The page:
That season, he had a number of memorable games, including a 50-point performance against the Philadelphia 76ers, 45 points against the Oklahoma City Thunder and 44 points in his first meeting against the Clippers.

The key to his ascendance was transforming his game from being primarily a dunker and post player to being an all-around facilitator who could hurt defenses from anywhere on the court. He carried the Pistons to a 41-41 record and a playoff appearance, where they were swept by the top-seeded Milwaukee Bucks in the first round.

Griffin missed the first two games of that series because of a knee injury, but he returned for the final two games, where he played through the injury and helped the Pistons make a better showing before bowing out.

“Blake has been a great representative for our franchise and for the city of Detroit,” Pistons team owner Tom Gores said in the statement. “His work ethic and his approach to the game contributed a lot to our culture. He has been a consummate pro and we wish him continued success.  I’m grateful for everything he did for our team and for our community.”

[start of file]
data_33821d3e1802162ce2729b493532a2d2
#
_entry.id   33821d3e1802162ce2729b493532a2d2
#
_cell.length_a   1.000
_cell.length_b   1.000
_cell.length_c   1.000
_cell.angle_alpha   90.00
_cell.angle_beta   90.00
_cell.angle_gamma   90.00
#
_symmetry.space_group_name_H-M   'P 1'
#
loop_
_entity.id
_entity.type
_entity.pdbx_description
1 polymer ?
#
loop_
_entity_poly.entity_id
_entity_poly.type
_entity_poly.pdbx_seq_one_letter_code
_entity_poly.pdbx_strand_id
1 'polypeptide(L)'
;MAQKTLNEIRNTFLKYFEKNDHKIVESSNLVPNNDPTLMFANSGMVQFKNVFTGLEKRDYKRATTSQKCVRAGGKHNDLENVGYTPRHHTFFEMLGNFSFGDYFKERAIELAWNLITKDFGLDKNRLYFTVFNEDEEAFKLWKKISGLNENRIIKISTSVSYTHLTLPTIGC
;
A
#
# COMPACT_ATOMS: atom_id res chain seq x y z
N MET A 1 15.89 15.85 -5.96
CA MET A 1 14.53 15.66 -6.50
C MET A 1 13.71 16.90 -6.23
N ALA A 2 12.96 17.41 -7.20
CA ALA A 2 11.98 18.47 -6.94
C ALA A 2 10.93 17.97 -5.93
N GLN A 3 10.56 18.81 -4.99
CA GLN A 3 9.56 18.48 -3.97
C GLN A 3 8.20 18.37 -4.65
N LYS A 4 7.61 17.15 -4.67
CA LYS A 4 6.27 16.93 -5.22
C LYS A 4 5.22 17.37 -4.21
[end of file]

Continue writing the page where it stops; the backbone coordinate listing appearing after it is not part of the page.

Last season, Griffin tried to return from a minor knee procedure but missed training camp and the start of the season. He played in just 18 games and his production dipped to 15.5 points and a career-low 4.7 rebounds before he shut down the season and had another knee surgery.

There was optimism that Griffin would return at full strength and be able to play the final two seasons on his contract at a high level, but he never regained that strength and athleticism that he showed in 2019.

“Blake’s NBA resume speaks for itself,” Pistons coach Dwane Casey said in the statement. “He’s a player I’ve respected for many years from afar and it was great to have the opportunity to coach him here in Detroit. Contending teams will love to have a guy like him in their program, which is an opportunity he deserves at this point of his career, and we wish him the best.”

rod.beard@detroitnews.com

Twitter: @detnewsRodBeard